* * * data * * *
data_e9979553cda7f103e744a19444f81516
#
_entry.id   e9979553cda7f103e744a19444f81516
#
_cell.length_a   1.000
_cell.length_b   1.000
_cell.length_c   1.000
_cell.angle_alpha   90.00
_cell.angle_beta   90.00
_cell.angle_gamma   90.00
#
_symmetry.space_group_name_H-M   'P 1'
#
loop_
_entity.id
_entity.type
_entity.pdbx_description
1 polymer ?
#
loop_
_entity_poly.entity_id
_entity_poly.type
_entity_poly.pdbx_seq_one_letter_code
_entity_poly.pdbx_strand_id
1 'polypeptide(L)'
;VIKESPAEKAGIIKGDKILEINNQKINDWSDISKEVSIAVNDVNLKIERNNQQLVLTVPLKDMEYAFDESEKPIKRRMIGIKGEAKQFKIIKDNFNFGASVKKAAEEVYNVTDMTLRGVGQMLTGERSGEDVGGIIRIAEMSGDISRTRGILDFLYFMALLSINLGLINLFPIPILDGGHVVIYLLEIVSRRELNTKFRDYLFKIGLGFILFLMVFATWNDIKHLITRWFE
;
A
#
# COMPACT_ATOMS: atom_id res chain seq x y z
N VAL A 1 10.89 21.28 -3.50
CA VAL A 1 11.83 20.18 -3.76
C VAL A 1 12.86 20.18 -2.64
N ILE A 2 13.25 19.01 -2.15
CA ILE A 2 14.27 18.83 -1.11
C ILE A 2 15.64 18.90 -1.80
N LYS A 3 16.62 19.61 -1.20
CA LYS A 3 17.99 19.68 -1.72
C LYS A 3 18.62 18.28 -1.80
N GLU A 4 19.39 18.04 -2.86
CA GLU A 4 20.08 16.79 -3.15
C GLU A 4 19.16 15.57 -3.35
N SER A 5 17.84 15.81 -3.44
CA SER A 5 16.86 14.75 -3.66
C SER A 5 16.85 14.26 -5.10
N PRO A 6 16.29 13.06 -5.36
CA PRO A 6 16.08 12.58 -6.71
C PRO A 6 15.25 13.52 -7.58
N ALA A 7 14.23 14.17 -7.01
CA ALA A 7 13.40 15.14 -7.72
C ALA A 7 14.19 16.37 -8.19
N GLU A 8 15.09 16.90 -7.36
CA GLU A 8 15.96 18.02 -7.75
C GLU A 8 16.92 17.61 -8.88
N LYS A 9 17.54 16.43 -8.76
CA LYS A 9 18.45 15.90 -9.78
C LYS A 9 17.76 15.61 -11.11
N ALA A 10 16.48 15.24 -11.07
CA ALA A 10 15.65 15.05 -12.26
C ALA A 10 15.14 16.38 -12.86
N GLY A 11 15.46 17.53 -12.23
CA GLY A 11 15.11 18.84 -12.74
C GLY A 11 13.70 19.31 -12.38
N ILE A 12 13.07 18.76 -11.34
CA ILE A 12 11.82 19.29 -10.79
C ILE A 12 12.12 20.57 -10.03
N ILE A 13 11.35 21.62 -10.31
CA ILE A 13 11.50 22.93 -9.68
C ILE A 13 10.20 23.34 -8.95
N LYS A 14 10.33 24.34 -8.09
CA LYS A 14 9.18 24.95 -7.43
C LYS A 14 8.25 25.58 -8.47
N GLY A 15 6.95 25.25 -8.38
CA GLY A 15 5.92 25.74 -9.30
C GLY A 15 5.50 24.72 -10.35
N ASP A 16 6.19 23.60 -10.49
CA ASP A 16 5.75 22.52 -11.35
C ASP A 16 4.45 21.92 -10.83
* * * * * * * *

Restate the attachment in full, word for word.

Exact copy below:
data_e9979553cda7f103e744a19444f81516
#
_entry.id   e9979553cda7f103e744a19444f81516
#
_cell.length_a   1.000
_cell.length_b   1.000
_cell.length_c   1.000
_cell.angle_alpha   90.00
_cell.angle_beta   90.00
_cell.angle_gamma   90.00
#
_symmetry.space_group_name_H-M   'P 1'
#
loop_
_entity.id
_entity.type
_entity.pdbx_description
1 polymer ?
#
loop_
_entity_poly.entity_id
_entity_poly.type
_entity_poly.pdbx_seq_one_letter_code
_entity_poly.pdbx_strand_id
1 'polypeptide(L)'
;VIKESPAEKAGIIKGDKILEINNQKINDWSDISKEVSIAVNDVNLKIERNNQQLVLTVPLKDMEYAFDESEKPIKRRMIGIKGEAKQFKIIKDNFNFGASVKKAAEEVYNVTDMTLRGVGQMLTGERSGEDVGGIIRIAEMSGDISRTRGILDFLYFMALLSINLGLINLFPIPILDGGHVVIYLLEIVSRRELNTKFRDYLFKIGLGFILFLMVFATWNDIKHLITRWFE
;
A
#
# COMPACT_ATOMS: atom_id res chain seq x y z
N VAL A 1 10.89 21.28 -3.50
CA VAL A 1 11.83 20.18 -3.76
C VAL A 1 12.86 20.18 -2.64
N ILE A 2 13.25 19.01 -2.15
CA ILE A 2 14.27 18.83 -1.11
C ILE A 2 15.64 18.90 -1.80
N LYS A 3 16.62 19.61 -1.20
CA LYS A 3 17.99 19.68 -1.72
C LYS A 3 18.62 18.28 -1.80
N GLU A 4 19.39 18.04 -2.86
CA GLU A 4 20.08 16.79 -3.15
C GLU A 4 19.16 15.57 -3.35
N SER A 5 17.84 15.81 -3.44
CA SER A 5 16.86 14.75 -3.66
C SER A 5 16.85 14.26 -5.10
N PRO A 6 16.29 13.06 -5.36
CA PRO A 6 16.08 12.58 -6.71
C PRO A 6 15.25 13.52 -7.58
N ALA A 7 14.23 14.17 -7.01
CA ALA A 7 13.40 15.14 -7.72
C ALA A 7 14.19 16.37 -8.19
N GLU A 8 15.09 16.90 -7.36
CA GLU A 8 15.96 18.02 -7.75
C GLU A 8 16.92 17.61 -8.88
N LYS A 9 17.54 16.43 -8.76
CA LYS A 9 18.45 15.90 -9.78
C LYS A 9 17.76 15.61 -11.11
N ALA A 10 16.48 15.24 -11.07
CA ALA A 10 15.65 15.05 -12.26
C ALA A 10 15.14 16.38 -12.86
N GLY A 11 15.46 17.53 -12.23
CA GLY A 11 15.11 18.84 -12.74
C GLY A 11 13.70 19.31 -12.38
N ILE A 12 13.07 18.76 -11.34
CA ILE A 12 11.82 19.29 -10.79
C ILE A 12 12.12 20.57 -10.03
N ILE A 13 11.35 21.62 -10.31
CA ILE A 13 11.50 22.93 -9.68
C ILE A 13 10.20 23.34 -8.95
N LYS A 14 10.33 24.34 -8.09
CA LYS A 14 9.18 24.95 -7.43
C LYS A 14 8.25 25.58 -8.47
N GLY A 15 6.95 25.25 -8.38
CA GLY A 15 5.92 25.74 -9.30
C GLY A 15 5.50 24.72 -10.35
N ASP A 16 6.19 23.60 -10.49
CA ASP A 16 5.75 22.52 -11.35
C ASP A 16 4.45 21.92 -10.83